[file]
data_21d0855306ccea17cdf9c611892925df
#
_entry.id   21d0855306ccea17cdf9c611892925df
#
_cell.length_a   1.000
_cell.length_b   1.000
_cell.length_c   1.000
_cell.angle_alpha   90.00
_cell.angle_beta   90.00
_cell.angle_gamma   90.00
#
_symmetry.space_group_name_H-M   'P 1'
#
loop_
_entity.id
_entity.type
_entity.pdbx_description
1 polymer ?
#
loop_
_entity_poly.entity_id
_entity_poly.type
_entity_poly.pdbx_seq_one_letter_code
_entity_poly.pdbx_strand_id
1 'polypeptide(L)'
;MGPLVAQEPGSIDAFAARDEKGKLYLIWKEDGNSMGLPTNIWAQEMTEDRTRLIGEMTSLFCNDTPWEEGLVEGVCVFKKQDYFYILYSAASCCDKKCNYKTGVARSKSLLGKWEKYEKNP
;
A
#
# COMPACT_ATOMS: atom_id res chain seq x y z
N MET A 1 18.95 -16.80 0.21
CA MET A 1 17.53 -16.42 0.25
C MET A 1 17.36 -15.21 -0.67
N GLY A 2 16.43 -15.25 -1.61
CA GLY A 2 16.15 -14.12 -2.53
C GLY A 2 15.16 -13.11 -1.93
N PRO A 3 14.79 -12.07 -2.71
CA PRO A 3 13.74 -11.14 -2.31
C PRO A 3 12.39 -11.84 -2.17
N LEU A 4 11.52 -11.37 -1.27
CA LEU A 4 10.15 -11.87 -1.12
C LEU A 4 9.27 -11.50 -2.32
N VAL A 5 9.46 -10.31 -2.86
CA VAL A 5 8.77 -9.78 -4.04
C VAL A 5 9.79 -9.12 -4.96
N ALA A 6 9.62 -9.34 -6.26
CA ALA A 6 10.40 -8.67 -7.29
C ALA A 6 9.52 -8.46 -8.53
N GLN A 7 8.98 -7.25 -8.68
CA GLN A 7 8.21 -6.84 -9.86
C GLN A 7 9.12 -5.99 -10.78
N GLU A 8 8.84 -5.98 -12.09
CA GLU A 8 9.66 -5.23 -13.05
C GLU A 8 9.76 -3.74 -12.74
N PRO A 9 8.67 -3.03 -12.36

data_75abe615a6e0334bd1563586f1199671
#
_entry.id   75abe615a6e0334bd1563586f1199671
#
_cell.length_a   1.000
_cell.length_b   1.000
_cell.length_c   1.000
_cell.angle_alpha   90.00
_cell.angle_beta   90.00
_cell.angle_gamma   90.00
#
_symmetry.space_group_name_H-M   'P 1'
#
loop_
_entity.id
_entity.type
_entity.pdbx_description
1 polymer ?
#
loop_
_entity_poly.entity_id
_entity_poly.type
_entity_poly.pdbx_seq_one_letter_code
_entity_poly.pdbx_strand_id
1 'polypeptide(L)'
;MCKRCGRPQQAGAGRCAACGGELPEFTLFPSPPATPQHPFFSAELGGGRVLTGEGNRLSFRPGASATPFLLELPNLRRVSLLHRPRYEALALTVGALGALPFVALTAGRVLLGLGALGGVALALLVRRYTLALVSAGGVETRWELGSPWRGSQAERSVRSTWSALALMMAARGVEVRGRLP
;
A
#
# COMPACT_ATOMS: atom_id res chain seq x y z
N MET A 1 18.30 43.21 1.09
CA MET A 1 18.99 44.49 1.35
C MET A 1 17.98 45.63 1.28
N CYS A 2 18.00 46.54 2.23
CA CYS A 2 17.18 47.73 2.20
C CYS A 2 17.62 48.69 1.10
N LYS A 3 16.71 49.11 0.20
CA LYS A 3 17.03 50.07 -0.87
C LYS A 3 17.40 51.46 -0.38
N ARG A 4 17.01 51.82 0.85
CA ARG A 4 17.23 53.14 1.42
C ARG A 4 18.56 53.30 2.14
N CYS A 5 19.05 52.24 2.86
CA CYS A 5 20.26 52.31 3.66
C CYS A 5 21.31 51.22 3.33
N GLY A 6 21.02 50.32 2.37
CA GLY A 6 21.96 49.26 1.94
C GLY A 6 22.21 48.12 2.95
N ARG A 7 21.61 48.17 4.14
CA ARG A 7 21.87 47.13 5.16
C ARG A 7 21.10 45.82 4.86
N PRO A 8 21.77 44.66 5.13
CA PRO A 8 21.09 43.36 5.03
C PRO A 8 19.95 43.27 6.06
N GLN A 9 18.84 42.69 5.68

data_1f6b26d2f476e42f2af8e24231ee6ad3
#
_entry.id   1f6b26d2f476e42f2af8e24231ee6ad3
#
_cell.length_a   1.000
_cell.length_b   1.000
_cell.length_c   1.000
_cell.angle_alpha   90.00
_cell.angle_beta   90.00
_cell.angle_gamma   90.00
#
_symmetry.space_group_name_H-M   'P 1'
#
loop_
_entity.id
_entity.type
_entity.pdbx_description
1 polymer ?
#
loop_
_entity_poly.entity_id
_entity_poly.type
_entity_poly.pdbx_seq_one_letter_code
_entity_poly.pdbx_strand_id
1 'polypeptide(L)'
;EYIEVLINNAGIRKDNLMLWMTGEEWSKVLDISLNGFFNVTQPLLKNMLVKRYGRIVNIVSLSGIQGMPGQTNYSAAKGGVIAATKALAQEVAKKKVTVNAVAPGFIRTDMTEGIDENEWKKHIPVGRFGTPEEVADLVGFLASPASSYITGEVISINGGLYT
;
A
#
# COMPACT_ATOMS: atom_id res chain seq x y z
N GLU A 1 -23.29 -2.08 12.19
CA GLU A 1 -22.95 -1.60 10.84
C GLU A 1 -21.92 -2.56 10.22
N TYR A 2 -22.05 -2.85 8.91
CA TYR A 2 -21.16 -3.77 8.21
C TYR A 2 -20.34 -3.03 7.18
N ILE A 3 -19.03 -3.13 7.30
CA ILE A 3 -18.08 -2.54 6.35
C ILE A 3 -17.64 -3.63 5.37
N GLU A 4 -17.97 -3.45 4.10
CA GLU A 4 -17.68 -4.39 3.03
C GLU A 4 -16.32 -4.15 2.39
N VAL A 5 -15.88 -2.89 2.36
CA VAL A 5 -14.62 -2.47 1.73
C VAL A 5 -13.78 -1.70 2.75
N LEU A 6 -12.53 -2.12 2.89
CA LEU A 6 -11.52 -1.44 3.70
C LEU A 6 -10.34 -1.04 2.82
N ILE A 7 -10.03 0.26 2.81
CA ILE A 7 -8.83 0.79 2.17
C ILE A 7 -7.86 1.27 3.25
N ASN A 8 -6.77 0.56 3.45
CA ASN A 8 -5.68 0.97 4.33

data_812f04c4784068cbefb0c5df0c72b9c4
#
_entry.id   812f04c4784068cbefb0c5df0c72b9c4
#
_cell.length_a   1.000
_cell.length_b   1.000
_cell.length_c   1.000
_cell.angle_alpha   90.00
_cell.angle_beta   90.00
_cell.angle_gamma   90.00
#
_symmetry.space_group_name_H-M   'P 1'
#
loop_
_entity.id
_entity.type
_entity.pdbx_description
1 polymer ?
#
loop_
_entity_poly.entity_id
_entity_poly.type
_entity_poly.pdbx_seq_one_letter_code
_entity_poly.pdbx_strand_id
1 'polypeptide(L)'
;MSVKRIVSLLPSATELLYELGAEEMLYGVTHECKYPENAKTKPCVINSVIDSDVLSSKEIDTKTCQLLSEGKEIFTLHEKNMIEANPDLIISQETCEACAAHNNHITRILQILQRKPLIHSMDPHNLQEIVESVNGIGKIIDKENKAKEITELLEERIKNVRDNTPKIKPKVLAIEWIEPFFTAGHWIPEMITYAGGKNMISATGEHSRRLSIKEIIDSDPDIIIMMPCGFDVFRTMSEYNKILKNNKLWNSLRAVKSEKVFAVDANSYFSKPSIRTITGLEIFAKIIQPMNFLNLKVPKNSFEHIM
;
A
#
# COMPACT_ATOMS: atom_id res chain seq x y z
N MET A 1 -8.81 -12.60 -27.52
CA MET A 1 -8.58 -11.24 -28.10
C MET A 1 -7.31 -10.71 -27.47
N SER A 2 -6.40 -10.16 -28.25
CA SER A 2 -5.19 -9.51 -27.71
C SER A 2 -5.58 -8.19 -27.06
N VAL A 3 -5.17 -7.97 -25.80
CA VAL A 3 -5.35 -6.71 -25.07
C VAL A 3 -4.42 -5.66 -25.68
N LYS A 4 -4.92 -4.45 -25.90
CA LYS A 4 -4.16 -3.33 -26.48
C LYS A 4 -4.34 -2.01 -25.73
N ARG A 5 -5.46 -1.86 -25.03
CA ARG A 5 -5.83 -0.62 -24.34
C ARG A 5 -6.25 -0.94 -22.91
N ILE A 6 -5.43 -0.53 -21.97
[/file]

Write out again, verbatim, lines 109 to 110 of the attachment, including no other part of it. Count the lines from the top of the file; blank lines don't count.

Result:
C PRO A 8 19.95 43.27 6.06
N GLN A 9 18.84 42.69 5.68